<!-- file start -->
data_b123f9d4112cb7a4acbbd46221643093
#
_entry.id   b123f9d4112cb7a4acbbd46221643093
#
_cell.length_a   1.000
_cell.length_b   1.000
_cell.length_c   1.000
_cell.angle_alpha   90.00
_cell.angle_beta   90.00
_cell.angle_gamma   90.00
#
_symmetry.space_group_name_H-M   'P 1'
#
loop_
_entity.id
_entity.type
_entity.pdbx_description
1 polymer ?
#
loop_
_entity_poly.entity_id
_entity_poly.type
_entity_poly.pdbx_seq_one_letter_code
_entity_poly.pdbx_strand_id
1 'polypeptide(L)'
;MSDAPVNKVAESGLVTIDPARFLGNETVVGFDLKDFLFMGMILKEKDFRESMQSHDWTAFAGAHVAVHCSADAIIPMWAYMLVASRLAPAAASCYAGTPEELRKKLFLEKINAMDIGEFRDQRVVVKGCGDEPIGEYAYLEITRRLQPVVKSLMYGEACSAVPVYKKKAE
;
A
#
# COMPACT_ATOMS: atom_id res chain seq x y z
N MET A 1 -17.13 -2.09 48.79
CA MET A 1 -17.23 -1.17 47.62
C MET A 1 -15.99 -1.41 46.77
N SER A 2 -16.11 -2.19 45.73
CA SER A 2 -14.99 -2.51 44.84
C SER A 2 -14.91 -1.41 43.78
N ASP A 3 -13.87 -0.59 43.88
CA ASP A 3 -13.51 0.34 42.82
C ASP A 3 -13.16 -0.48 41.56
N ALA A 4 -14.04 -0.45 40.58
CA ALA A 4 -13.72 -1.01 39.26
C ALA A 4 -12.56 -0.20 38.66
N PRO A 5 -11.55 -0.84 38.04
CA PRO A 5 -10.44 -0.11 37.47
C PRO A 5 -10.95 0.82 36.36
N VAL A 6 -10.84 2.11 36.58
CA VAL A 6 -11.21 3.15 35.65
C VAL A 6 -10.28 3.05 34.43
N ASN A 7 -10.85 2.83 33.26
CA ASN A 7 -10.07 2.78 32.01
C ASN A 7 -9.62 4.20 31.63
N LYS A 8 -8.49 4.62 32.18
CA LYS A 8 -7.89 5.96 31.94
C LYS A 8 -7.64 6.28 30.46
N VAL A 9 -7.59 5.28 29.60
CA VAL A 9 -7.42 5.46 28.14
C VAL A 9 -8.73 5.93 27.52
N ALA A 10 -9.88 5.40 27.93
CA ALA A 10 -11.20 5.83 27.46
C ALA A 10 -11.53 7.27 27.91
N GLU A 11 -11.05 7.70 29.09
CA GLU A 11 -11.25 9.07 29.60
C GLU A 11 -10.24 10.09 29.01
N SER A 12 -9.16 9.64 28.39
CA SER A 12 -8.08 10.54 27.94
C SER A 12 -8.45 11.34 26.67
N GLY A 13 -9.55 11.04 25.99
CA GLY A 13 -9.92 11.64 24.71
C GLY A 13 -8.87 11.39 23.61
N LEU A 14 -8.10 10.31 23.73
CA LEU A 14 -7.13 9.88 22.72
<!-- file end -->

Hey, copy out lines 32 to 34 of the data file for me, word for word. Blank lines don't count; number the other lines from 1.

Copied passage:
CA MET A 1 -17.23 -1.17 47.62
C MET A 1 -15.99 -1.41 46.77
N SER A 2 -16.11 -2.19 45.73